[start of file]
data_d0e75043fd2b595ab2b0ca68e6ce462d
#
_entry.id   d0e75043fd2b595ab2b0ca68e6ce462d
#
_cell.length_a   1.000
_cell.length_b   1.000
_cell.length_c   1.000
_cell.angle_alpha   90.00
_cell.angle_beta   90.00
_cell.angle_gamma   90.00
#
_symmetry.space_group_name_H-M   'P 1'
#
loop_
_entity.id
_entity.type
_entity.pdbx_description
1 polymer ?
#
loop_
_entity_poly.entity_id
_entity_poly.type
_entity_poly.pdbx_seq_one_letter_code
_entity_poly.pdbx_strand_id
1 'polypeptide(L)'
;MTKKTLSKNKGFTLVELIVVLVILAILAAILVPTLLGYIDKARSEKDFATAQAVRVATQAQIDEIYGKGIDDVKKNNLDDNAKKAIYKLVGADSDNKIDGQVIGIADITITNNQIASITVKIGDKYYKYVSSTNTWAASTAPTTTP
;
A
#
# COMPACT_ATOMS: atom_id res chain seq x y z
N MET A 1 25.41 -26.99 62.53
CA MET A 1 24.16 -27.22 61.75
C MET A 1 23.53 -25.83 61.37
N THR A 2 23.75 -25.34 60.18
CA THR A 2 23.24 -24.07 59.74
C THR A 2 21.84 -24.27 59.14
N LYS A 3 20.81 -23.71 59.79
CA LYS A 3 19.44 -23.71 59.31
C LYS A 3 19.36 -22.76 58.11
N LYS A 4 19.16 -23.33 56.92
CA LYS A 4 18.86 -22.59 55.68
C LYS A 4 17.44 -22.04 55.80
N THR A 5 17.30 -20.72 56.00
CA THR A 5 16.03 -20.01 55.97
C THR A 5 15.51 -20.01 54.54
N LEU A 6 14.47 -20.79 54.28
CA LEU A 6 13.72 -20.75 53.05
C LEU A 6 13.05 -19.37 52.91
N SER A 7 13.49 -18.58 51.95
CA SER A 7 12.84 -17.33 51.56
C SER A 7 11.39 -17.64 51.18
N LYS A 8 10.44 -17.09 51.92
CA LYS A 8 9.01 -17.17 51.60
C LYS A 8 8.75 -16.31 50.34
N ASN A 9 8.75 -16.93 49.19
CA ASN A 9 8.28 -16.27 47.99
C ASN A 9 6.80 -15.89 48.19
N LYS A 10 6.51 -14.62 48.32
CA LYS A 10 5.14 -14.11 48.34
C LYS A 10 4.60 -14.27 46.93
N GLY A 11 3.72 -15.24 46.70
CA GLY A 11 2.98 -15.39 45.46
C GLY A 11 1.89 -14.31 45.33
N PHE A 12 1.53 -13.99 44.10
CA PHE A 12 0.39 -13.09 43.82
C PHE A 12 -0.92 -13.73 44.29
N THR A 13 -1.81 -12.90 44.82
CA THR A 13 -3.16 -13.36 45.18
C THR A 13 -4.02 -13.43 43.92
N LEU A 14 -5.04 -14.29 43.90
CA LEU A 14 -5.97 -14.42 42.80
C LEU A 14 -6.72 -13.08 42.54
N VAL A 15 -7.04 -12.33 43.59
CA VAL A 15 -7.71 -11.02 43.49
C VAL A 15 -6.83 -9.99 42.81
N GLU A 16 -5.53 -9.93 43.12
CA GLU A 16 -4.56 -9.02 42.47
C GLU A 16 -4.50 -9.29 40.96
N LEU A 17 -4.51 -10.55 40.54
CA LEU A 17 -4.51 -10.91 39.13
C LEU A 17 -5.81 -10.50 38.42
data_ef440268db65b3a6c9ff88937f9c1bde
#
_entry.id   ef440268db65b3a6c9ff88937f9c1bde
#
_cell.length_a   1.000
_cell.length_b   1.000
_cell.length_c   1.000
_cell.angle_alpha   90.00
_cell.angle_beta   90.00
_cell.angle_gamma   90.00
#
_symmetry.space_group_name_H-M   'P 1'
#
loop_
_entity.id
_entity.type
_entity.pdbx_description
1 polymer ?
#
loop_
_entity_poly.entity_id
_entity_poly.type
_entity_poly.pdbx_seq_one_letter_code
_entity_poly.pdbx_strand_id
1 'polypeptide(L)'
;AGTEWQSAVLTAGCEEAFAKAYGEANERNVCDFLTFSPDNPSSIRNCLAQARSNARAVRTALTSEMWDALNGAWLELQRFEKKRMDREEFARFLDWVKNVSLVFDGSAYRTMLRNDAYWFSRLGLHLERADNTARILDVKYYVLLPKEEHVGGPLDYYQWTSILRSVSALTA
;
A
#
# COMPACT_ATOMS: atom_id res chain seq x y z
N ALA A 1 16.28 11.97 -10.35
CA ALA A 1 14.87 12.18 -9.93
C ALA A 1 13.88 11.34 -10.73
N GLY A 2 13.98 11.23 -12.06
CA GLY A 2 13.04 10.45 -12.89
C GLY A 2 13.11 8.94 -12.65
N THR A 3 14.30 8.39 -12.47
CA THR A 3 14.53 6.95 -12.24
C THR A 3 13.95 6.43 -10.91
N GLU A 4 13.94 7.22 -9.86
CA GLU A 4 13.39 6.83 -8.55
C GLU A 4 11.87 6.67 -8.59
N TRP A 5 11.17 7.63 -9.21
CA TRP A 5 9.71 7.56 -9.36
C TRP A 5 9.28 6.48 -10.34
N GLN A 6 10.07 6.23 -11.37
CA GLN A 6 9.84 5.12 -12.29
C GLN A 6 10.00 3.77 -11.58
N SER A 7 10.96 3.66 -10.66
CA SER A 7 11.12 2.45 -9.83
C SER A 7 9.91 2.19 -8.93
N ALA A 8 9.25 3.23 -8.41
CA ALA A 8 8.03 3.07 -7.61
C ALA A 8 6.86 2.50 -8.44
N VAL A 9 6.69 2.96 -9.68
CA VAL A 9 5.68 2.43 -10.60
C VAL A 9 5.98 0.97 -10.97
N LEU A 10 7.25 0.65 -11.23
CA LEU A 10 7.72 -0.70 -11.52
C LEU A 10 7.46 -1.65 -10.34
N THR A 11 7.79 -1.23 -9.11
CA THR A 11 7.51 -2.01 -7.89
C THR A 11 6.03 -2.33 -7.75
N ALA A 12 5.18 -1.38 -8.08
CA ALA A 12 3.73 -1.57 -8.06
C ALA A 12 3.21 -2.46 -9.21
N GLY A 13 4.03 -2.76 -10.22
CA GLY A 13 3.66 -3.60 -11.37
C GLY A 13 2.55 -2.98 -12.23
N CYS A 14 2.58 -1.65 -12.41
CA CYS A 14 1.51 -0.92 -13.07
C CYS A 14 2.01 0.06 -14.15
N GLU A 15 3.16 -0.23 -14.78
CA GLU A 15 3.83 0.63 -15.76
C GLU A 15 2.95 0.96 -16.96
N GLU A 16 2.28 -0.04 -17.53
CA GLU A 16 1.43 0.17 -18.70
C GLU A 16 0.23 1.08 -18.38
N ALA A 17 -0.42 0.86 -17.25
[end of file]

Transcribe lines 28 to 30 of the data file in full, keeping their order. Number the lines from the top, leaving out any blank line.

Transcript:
A
#
# COMPACT_ATOMS: atom_id res chain seq x y z